Anchors aweigh on Arctic shipping

By Jessica Fisher, Manager of Strategic Partnerships, WWF-Canada
While many of us are not really aware of it, shipping is a hugely important part of our economy and lifestyle: some 90% of the products we use are shipped by sea.
This fact made me all the more interested in learning about the industry at this week’s Arctic shipping conference in Montreal.
Arctic shipping is an increasingly important topic.  Melting Arctic sea ice – caused by rapid climate change – is opening up passageways for greater ship traffic, presenting an opportunity for increased economic development. This is also a challenge, however, due to the risk of environmental impacts such as air pollution, greenhouse gas emissions, contamination from oil or bilge water and noise, all of which affect communities, wildlife, and ecosystems.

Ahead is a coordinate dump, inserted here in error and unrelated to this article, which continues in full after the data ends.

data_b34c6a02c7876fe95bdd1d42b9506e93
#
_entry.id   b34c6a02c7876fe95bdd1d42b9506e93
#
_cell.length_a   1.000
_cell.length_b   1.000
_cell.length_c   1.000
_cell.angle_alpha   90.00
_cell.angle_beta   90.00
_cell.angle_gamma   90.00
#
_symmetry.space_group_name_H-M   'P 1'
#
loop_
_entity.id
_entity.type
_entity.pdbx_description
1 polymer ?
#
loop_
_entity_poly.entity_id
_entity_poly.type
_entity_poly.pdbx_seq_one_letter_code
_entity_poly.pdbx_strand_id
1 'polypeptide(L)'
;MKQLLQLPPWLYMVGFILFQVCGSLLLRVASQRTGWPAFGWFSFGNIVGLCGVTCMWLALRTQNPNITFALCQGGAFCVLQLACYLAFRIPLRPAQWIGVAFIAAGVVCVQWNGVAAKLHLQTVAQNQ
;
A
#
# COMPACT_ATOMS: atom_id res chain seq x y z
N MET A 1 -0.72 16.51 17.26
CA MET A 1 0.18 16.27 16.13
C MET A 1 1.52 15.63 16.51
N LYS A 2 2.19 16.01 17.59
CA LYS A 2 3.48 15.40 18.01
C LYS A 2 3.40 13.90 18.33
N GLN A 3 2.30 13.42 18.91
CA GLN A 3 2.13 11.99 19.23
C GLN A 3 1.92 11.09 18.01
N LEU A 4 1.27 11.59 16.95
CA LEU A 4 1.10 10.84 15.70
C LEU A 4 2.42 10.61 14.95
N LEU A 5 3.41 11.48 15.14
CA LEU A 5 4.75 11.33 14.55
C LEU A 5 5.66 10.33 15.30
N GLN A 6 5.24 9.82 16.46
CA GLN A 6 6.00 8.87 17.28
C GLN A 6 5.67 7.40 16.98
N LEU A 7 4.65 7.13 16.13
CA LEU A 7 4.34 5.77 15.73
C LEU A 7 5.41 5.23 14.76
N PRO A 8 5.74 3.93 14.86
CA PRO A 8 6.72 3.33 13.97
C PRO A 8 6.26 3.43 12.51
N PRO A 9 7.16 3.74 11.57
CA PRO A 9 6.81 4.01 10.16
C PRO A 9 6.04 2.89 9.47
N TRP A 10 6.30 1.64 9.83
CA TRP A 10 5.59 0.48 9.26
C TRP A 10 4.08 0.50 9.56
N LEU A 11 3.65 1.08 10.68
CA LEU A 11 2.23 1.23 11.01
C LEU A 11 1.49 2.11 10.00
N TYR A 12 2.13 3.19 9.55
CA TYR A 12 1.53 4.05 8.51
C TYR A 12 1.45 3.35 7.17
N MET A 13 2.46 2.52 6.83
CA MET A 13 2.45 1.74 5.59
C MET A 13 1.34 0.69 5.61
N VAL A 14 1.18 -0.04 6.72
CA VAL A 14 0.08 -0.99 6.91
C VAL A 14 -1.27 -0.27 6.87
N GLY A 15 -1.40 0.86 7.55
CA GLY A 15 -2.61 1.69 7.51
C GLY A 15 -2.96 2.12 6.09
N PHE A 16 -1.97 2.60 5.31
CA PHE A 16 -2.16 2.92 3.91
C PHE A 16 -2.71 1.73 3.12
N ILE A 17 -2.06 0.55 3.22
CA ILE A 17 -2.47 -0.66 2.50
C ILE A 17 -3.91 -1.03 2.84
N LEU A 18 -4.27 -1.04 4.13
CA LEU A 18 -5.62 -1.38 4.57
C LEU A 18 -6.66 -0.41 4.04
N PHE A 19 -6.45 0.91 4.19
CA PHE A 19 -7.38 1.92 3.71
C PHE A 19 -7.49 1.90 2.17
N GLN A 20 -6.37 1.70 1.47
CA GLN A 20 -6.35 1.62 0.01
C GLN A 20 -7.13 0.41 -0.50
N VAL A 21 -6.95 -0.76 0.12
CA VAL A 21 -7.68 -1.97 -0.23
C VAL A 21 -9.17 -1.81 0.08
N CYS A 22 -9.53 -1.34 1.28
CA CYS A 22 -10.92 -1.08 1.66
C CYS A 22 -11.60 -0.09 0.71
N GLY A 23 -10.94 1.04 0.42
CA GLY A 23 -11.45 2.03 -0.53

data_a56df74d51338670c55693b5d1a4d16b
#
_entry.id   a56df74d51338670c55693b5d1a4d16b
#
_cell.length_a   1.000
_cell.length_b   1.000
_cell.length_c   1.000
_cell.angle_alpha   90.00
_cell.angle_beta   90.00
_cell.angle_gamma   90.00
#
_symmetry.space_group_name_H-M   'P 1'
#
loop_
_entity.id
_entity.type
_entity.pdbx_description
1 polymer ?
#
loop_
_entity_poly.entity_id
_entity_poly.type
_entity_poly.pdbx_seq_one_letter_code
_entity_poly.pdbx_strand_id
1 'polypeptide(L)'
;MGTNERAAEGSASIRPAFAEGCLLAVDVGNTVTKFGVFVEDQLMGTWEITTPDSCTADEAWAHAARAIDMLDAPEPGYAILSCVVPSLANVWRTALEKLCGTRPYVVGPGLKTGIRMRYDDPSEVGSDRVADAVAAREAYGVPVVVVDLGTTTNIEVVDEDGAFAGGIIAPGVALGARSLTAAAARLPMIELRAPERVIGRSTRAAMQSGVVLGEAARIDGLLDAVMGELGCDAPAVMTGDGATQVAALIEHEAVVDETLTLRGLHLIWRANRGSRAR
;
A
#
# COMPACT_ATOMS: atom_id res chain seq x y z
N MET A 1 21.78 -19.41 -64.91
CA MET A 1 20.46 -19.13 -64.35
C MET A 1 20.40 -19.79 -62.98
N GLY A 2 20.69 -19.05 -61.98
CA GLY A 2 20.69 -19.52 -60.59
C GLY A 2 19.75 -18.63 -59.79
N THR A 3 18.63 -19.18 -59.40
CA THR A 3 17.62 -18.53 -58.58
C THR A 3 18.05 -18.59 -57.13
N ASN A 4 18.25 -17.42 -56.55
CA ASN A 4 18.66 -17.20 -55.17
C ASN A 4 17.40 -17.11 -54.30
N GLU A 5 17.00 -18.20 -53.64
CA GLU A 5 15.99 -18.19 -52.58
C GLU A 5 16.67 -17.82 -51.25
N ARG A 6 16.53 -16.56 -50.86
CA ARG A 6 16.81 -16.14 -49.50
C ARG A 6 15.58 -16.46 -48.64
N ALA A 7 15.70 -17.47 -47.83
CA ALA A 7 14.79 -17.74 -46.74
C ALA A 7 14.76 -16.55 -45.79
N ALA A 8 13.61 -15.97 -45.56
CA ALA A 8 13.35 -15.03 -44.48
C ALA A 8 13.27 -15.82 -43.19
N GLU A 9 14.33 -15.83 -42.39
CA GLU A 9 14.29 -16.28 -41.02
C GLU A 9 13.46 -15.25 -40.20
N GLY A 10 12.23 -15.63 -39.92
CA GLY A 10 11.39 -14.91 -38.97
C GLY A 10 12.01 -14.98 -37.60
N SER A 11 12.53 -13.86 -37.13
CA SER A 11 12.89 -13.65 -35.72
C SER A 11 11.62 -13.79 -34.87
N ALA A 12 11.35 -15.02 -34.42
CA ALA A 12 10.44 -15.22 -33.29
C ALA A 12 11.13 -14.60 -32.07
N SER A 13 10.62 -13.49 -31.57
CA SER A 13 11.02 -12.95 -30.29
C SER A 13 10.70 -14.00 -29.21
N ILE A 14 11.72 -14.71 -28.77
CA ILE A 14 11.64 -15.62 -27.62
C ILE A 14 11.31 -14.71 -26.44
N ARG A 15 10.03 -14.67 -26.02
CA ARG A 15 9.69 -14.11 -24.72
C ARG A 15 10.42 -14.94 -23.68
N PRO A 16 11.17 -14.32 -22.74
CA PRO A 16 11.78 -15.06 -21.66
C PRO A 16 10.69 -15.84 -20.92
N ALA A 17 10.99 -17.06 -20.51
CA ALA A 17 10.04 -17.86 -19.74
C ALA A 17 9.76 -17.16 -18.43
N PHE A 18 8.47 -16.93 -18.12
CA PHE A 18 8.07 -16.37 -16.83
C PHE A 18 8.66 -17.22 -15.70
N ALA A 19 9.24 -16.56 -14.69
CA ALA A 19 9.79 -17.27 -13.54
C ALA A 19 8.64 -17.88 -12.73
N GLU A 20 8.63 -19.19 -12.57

© Fednav 2012

Recognizing that ship traffic in the Arctic is expected to increase in the coming years, WWF-Canada released a report this morning at the Arctic shipping conference entitled “Benchmarking of Best Practices for Arctic Shipping”. This is part of an effort by WWF to define what leadership in Arctic shipping looks like by establishing a roster of ‘best practices’ and encouraging their uptake by industry, governments, communities and other stakeholders. We invite feedback on the report at [email protected].

© WWF-Canada

This report is the first step in WWF’s collaboration with leading Arctic shipping company Fednav Ltd., which WWF hopes will lead to further action in defining, showcasing and influencing peers and regulators to adopt leading environmental practices. We are also working with Fednav to articulate our shared vision for sustainable development in the Arctic.
We know that Arctic shipping and development is going to grow, and we want to make sure it is managed responsibly.  By working with companies like Fednav, we hope to give northern decision-makers the resources they need to put the people and ecosystems at the heart of their choices.